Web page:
Polls show the Republican Party at rock bottom. The shutdown, the obsession with unwinding Obamacare, the default denying – all are wiping away support for the GOP's approach among voters.
But don't tell that to any one of the religious conservatives at the Values Voter Summit.
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To these church leaders, anti-abortion activists, gay marriage opponents, and gun owners – who vote straight-ticket Republican – the showdown over the Affordable Care Act that led to the federal shutdown was worth it, and mainstream Republicans' worry about the 2014 implications are, plainly, ridiculous.
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"I think Obamacare is the worst thing in this nation since slavery," said Ben Carson, a speaker at the conference and an African-American retired neurosurgeon who joined Fox News as a contributor this week.
And while Ted Cruz and Mike Lee continue to come under heated criticism from Washington colleagues for precipitating a crisis they did not know how to resolve, attendees here praised the tea party senators for their leadership.
"I for one am sick of the whining that's going on from the Republican Party and from some in the conservative movement itself," said Brent Bozell, founder of the Media Research Center, a conservative watchdog group. "Until Ted Cruz came along with Mike Lee … they had no plan A."
To this crowd, which holds sway over the Republican Party because of its outsized share of the primary electorate, ideological principles matter more than the bad poll numbers coming in that show GOP tactics badly hurting the party.
A new Gallup poll found only 28 percent of Americans view the GOP favorably, an all-time low for either party since 1992. The latest NBC-Wall Street Journal poll found a 24 percent favorability rating, also a record low. The United Technologies/National Journal Congressional Connection Poll found 65 percent of Americans do not want Republicans to tie efforts to defund or delay Obamacare to the government funding bill.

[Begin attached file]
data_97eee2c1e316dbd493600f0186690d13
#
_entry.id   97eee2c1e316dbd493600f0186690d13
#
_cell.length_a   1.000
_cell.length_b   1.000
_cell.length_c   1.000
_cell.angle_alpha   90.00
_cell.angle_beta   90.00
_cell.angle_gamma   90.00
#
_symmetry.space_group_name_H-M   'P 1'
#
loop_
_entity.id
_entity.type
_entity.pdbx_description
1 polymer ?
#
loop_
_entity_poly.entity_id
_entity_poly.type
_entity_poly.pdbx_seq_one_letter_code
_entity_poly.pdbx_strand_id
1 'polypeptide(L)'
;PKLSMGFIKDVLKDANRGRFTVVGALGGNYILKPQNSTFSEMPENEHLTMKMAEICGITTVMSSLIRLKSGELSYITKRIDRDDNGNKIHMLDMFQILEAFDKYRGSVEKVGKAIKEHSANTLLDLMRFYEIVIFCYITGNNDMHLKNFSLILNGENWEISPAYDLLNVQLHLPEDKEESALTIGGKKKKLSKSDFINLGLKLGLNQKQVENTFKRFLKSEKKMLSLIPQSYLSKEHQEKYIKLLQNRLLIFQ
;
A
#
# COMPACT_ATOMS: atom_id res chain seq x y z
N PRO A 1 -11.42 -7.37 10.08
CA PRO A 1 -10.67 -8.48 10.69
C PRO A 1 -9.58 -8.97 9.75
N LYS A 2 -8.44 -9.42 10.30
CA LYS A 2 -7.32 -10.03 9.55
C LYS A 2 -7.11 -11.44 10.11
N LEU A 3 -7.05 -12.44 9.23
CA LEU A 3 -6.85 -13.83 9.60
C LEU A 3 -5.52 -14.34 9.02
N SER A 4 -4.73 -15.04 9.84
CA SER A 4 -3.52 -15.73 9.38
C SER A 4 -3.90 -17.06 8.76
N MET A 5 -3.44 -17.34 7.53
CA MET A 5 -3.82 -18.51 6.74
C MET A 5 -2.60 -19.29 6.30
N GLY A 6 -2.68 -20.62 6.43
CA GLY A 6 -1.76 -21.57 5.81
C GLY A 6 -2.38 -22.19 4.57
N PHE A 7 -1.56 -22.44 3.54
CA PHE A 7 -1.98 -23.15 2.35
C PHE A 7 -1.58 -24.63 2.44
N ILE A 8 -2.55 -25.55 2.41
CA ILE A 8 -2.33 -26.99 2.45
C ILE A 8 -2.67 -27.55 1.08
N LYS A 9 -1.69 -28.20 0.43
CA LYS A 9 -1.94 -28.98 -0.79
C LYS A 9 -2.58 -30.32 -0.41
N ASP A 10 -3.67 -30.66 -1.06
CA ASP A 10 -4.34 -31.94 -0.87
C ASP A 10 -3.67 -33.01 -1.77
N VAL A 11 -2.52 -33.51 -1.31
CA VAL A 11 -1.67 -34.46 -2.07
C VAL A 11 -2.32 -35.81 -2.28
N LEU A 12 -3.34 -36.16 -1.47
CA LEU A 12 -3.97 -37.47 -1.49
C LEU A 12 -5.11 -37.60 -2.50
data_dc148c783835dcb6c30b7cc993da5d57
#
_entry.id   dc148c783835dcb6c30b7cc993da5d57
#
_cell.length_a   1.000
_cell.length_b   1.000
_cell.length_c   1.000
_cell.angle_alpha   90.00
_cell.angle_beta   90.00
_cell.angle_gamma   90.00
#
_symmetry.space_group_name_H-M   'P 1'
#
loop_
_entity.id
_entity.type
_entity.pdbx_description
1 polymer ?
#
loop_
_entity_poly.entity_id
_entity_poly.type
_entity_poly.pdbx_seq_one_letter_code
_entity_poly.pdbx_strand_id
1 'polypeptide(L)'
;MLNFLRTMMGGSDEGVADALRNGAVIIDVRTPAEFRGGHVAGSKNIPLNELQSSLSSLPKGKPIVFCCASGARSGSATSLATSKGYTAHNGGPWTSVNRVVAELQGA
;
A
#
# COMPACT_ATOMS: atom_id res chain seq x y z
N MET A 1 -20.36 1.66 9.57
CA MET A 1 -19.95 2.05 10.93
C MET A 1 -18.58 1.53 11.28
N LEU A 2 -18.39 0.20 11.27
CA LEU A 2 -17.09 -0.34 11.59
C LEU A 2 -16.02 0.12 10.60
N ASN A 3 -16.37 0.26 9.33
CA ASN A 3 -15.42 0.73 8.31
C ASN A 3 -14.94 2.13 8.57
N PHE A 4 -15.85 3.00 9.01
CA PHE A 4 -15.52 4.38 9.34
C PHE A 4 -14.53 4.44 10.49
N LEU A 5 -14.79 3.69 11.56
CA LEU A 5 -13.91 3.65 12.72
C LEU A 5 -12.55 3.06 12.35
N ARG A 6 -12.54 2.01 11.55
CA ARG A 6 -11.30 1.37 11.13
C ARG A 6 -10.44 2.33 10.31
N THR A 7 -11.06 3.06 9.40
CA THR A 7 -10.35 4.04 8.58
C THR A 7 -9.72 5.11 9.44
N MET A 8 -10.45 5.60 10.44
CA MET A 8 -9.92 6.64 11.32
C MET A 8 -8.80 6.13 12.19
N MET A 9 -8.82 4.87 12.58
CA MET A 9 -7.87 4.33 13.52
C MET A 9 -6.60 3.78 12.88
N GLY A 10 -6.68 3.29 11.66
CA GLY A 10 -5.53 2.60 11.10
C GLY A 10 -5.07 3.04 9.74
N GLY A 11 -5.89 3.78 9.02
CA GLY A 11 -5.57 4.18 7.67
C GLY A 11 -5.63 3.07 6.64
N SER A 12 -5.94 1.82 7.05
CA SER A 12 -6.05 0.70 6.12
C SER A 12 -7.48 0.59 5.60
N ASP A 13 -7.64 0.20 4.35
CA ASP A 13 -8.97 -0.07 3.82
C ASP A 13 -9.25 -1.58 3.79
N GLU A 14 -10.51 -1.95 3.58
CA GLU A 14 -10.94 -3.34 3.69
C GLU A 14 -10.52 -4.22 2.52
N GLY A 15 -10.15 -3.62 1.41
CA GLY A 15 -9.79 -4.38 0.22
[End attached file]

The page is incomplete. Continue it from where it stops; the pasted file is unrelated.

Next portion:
These surveys and others are leading moderate Republicans from the business community and political establishment to increasingly challenge House Republicans' tactics.
"To go to war over an impossible objective (repealing Obamacare) is not only woefully ineffective, it is political suicide," former U.S. Commerce Secretary Carlos Gutierrez, a Republican who served in the Bush administration, told National Journal. "I am alarmed by the lack of a coherent strategy by my party."
The ongoing conflict over the health care law has exacerbated the rift in the Republican Party between pragmatists with an eye on 2014 and 2016 and the conservative ideologues who filled the hotel ballroom at the annual conference sponsored by the Family Research Council. The mention of Cruz's filibuster-like tirade against the health care law brought the crowd to its feet.
"It was the right thing to do," said John Stemberger, president of the Florida Family Policy Council. "Obamacare is objectionable enough to make this kind of a stand to show how odious it is."
The budget showdown was even worth it to Jim Neuberger, a government contractor from Clifton, Va., who was able to attend the conference with his wife and two daughters because he's been furloughed. "Just because it's a law doesn't make it right," said Neuberger, who is worried the Affordable Care Act will disrupt his family's insurance plan. "It's a clash of principles."
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